An Open Door - The History of the Potter's House Christian Fellowship

Chapter Thirteen



Ron Jones found himself launched out of Prescott to the beautiful mountain town of Flagstaff, Arizona. It was a university town setting in the shadows of the San Francisco peaks. An old Foursquare Church there had been offered to Mitchell. It had been sitting petrified in religion for years with a handful of people when Jones stepped in.

  He had come to town less than excited. He wasn't sure this was the place God wanted him to be, and this nagging doubt would torment him over and over during the next year and a half. It led to a principle in church planting: the fellowship never forces a man to go somewhere he hasn't chosen to be.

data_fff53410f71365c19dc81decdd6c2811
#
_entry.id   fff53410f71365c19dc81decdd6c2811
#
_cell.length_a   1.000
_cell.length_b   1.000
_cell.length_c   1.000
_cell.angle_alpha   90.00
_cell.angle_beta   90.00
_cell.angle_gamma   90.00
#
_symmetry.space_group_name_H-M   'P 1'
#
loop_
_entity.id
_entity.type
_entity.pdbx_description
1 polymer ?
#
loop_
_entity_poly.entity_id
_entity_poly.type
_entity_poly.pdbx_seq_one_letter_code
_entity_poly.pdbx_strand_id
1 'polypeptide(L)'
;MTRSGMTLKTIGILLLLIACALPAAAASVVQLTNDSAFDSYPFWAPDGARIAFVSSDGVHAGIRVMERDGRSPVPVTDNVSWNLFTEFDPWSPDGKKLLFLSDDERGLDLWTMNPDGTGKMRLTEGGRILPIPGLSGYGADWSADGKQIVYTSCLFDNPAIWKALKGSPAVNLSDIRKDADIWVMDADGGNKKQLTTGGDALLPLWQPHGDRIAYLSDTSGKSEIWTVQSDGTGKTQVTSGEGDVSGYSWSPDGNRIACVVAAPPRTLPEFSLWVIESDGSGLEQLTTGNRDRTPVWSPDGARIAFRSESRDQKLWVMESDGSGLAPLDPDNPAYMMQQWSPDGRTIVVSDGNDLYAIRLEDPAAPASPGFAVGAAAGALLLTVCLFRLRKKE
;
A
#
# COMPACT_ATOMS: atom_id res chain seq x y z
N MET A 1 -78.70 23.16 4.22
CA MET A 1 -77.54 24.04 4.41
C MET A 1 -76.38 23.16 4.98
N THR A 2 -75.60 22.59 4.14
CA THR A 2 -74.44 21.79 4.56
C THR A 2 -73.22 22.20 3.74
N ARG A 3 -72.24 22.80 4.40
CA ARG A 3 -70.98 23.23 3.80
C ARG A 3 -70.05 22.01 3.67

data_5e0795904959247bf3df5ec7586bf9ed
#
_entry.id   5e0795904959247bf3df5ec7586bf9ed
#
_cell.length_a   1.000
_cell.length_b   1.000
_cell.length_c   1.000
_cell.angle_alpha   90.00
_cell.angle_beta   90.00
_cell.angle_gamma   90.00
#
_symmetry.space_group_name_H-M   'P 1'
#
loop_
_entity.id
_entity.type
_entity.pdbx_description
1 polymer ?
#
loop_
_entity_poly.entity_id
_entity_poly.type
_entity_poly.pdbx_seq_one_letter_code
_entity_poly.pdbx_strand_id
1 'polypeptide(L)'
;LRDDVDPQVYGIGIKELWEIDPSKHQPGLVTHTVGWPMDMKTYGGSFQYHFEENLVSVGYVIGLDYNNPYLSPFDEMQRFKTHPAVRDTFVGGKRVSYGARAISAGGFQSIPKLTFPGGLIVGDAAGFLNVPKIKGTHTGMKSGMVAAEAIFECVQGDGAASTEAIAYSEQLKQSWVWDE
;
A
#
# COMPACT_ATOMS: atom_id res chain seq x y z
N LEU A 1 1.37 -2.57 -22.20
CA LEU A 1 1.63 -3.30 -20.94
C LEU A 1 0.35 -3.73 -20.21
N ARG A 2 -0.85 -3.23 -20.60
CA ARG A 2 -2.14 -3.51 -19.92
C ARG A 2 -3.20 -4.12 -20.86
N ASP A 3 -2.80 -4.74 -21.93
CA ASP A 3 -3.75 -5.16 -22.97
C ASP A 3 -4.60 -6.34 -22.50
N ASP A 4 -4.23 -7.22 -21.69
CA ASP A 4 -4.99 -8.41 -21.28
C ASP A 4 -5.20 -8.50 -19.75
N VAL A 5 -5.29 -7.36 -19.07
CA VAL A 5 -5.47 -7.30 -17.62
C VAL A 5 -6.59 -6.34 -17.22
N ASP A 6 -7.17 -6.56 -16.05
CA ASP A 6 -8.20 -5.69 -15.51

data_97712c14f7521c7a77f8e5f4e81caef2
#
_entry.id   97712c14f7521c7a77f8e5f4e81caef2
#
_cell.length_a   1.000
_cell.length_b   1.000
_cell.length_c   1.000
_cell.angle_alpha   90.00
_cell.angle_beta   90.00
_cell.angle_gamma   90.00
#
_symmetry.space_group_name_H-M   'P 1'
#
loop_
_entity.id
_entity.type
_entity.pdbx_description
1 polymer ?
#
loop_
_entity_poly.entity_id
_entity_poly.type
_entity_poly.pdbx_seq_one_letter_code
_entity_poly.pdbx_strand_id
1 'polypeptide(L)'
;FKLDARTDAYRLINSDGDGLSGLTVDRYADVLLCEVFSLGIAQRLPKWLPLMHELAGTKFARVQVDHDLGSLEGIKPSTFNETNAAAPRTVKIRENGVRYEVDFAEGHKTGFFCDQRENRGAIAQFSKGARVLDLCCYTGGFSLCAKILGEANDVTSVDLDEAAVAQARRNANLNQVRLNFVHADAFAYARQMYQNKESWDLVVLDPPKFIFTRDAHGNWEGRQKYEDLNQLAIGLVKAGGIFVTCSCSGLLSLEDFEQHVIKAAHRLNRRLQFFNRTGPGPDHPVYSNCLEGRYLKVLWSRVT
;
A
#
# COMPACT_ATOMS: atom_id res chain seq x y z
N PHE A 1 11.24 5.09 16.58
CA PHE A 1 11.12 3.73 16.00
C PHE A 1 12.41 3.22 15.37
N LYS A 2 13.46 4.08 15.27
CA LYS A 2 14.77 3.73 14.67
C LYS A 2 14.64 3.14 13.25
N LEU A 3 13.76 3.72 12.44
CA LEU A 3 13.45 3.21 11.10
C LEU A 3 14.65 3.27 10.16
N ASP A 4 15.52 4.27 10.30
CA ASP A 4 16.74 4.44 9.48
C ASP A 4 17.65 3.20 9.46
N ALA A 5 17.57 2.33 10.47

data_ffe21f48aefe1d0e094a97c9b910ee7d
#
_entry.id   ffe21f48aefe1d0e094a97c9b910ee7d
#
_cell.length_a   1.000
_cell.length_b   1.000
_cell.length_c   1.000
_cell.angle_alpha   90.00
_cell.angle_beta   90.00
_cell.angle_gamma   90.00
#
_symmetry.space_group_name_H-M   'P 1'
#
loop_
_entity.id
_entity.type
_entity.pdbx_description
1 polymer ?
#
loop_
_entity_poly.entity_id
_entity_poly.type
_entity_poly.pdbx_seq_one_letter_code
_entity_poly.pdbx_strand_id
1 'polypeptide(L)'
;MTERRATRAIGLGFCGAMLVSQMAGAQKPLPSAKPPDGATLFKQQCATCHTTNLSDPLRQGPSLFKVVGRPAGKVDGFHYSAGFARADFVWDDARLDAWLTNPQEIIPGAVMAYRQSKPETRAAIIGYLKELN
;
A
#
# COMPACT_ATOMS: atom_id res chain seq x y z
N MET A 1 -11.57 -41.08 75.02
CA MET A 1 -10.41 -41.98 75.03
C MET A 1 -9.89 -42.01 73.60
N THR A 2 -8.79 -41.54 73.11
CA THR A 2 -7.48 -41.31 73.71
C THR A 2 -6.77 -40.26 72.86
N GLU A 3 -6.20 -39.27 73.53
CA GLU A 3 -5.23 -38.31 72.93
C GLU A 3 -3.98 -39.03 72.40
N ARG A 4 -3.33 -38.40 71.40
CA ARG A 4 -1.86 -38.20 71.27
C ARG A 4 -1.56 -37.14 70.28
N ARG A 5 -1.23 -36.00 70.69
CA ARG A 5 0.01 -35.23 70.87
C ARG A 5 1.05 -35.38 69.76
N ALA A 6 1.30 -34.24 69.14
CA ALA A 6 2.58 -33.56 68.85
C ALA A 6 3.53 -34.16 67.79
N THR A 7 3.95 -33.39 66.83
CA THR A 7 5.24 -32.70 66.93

Ron arrived in town to learn that the founder of the city had vowed that no Pentecostal church would ever be in Flagstaff. It didn't add to his sense of well being when everyone told him how sIifficult the city was. When Ron and Marie arrived, one lady met them at the door of the church to tell him that it was cursed and God had written "Ichabod" over the door. Jones called Mitchell to tell him the horrible news. Mitchell wasn't fazed. He told Jones to go back and tell her that when he came to town, revival came to town. Jones hoped and prayed that Mitchell was right.

  He opened up with great hopes, but from the beginning it was a battle. The people who were in the church gave him no support. In fact, within a month, almost all had deserted ship. He cranked up some movies and people came out by the hundreds. The little building was crammed to the windows. Afterwards, people came up excited about what he was doing. He learned that two hundred people around town had been praying for a church just like his. Sadly, though, not one of them ever showed up for a regular service. They wanted someone to reach the lost, they just didn't want that "someone" to include them.